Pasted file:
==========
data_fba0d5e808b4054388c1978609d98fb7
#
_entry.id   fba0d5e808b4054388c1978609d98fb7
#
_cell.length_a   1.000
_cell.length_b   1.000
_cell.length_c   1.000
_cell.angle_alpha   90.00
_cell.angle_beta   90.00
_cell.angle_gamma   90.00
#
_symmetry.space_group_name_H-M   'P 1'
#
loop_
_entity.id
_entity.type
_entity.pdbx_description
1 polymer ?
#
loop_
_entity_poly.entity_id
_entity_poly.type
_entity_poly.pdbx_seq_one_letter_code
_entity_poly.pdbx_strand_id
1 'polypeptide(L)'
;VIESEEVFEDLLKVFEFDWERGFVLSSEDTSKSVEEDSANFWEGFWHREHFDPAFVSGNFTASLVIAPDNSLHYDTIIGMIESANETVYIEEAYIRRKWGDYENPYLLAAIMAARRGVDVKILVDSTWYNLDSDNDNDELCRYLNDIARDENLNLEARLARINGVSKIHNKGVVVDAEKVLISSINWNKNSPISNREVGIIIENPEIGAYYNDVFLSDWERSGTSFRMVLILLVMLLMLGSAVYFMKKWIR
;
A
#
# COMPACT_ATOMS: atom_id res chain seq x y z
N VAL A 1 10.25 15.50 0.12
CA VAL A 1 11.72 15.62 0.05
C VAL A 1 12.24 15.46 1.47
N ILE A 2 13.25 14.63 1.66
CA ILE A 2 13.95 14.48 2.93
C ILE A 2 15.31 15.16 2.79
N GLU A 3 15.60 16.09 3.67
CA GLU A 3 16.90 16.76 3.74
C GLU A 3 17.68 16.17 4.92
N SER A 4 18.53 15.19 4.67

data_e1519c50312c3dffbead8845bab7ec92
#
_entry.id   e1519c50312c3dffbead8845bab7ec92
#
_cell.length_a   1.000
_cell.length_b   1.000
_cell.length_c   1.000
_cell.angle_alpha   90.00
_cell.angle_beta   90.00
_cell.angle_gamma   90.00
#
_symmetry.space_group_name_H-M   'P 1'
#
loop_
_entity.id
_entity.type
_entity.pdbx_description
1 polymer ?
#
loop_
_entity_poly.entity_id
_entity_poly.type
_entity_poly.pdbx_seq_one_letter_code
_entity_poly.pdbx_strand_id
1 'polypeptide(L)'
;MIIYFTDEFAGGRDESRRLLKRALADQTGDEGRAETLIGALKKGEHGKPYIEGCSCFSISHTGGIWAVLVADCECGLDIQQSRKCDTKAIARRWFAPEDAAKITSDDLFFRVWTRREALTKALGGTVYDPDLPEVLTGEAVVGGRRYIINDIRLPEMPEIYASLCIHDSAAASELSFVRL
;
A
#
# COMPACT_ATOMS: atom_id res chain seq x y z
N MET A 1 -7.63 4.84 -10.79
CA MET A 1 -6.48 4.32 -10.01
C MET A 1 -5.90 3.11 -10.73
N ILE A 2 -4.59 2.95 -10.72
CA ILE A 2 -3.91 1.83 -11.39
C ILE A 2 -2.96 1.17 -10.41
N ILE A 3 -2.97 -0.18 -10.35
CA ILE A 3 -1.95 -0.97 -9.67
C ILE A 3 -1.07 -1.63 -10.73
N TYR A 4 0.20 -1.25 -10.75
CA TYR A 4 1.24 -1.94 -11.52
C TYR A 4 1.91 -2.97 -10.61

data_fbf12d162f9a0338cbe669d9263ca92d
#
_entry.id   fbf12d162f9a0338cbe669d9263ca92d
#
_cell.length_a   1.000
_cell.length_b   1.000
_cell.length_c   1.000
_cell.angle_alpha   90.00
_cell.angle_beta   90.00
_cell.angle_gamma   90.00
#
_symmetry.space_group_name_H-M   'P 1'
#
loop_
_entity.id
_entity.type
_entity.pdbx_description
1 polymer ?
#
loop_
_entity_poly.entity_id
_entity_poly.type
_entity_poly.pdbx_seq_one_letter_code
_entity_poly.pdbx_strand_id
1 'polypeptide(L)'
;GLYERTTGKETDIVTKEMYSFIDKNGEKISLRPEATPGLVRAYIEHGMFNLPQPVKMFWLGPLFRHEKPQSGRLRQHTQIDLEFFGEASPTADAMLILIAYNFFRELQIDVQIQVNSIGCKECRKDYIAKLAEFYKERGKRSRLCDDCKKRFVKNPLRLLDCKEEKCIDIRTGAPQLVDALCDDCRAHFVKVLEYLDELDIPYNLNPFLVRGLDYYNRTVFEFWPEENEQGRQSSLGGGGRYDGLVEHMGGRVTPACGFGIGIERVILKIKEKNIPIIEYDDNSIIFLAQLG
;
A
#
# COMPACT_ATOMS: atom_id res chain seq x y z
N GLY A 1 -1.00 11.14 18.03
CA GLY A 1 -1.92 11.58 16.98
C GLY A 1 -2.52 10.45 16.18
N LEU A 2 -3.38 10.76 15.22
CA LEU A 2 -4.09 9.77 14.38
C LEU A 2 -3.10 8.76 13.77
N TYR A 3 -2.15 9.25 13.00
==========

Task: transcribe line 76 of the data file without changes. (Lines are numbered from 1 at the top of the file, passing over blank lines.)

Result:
C ILE A 2 -2.96 1.17 -10.41